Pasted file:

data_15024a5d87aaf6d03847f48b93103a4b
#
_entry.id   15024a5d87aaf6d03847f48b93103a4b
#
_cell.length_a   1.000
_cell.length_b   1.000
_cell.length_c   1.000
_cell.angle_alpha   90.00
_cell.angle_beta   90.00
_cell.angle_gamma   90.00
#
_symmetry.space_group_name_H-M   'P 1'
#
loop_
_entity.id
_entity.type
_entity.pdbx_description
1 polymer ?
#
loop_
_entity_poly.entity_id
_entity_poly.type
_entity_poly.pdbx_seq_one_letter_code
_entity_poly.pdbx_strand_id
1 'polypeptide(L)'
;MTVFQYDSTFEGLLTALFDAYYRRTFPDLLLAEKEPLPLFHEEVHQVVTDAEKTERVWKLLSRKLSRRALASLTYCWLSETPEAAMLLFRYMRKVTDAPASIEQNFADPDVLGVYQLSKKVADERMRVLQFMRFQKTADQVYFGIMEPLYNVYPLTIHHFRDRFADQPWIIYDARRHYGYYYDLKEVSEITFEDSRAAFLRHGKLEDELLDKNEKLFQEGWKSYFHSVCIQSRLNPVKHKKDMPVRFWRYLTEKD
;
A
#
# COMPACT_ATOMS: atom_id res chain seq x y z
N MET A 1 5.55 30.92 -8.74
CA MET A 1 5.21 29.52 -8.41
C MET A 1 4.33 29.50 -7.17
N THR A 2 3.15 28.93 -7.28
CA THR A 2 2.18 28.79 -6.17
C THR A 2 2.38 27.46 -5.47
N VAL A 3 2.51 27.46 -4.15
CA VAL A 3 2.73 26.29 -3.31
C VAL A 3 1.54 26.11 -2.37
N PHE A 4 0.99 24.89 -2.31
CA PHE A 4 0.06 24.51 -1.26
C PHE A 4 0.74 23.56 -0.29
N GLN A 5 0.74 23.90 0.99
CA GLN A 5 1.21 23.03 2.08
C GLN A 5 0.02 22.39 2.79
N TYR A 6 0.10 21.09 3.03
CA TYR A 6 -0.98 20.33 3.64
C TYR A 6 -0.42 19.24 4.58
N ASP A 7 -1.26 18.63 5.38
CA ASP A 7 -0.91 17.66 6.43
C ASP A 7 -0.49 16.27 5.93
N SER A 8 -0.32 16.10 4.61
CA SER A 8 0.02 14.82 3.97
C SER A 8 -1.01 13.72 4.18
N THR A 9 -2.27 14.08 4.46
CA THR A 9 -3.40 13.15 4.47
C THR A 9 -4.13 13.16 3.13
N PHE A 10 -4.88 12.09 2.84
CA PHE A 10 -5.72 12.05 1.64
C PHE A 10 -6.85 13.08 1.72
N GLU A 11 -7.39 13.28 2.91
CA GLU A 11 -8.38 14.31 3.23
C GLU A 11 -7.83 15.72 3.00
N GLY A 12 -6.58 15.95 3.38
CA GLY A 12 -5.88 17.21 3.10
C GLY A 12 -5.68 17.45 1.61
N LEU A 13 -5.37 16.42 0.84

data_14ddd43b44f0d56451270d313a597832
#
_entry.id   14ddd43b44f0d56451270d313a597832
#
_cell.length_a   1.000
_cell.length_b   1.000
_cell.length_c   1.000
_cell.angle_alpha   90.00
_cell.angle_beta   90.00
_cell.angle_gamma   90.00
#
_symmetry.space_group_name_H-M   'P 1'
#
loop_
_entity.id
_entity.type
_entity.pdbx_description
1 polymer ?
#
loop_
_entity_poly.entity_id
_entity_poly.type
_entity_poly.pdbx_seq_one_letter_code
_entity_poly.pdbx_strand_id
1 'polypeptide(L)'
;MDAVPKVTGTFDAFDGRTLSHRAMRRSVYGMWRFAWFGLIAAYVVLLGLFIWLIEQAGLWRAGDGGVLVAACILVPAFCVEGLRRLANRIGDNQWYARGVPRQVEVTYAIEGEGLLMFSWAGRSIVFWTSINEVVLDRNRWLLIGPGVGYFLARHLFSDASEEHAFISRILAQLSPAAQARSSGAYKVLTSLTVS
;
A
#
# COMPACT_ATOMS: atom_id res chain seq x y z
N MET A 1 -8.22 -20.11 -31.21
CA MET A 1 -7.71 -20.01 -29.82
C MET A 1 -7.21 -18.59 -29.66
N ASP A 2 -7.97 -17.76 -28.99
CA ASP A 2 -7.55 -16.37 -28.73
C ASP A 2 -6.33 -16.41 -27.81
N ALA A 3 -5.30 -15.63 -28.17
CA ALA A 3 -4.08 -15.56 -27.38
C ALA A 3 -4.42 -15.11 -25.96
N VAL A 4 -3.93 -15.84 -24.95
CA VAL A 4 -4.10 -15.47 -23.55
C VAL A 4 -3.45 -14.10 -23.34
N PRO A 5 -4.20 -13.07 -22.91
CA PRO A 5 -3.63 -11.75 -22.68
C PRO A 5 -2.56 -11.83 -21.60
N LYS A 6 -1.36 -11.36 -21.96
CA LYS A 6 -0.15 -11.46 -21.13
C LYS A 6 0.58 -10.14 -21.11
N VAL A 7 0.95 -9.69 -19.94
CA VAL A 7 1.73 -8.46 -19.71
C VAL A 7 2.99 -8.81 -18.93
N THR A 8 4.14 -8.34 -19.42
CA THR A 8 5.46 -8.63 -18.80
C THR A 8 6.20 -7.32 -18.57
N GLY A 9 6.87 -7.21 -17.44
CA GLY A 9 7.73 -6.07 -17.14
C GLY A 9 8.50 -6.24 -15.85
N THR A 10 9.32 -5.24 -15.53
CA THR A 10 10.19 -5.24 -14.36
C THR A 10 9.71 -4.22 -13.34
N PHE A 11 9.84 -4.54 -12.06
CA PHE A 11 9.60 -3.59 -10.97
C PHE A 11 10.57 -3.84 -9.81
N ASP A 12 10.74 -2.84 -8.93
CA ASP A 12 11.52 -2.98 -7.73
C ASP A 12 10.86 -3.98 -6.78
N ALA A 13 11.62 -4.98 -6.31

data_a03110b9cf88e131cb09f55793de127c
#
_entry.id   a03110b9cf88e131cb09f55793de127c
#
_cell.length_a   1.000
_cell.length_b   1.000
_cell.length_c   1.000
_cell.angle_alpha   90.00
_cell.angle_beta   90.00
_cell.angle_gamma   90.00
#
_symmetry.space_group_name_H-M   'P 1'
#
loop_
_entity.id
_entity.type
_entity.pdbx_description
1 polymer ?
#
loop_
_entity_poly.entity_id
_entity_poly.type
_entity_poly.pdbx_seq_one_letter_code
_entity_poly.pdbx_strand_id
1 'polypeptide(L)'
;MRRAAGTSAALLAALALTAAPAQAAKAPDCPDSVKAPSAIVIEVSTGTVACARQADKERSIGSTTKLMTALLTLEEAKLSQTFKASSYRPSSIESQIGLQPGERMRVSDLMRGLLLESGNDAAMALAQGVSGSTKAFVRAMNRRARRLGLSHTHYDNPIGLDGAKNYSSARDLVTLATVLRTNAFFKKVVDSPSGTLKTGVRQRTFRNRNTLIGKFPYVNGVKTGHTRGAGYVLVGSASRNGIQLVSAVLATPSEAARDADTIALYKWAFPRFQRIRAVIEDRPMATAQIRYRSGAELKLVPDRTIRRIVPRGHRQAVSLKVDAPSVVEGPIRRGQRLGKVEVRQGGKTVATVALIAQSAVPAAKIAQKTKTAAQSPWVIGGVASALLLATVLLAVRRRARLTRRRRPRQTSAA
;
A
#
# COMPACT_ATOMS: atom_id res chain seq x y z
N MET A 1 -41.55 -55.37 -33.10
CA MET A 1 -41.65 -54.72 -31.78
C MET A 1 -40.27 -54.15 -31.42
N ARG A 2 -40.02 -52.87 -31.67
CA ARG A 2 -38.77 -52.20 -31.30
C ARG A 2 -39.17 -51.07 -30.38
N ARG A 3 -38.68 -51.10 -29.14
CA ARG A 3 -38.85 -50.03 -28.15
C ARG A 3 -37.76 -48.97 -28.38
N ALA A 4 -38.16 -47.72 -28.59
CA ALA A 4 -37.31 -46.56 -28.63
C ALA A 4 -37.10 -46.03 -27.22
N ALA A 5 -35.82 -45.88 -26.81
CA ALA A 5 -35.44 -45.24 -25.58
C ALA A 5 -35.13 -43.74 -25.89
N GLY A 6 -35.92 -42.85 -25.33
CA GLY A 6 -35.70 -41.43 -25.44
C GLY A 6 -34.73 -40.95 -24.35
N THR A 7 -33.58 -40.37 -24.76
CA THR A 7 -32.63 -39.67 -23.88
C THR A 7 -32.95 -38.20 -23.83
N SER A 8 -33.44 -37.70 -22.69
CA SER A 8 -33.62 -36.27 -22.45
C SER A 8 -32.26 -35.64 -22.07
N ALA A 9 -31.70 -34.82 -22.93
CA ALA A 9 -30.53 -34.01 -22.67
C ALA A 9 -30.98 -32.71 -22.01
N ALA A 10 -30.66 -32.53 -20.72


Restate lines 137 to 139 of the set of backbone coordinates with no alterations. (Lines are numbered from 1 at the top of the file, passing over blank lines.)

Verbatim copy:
_entry.id   a03110b9cf88e131cb09f55793de127c
#
_cell.length_a   1.000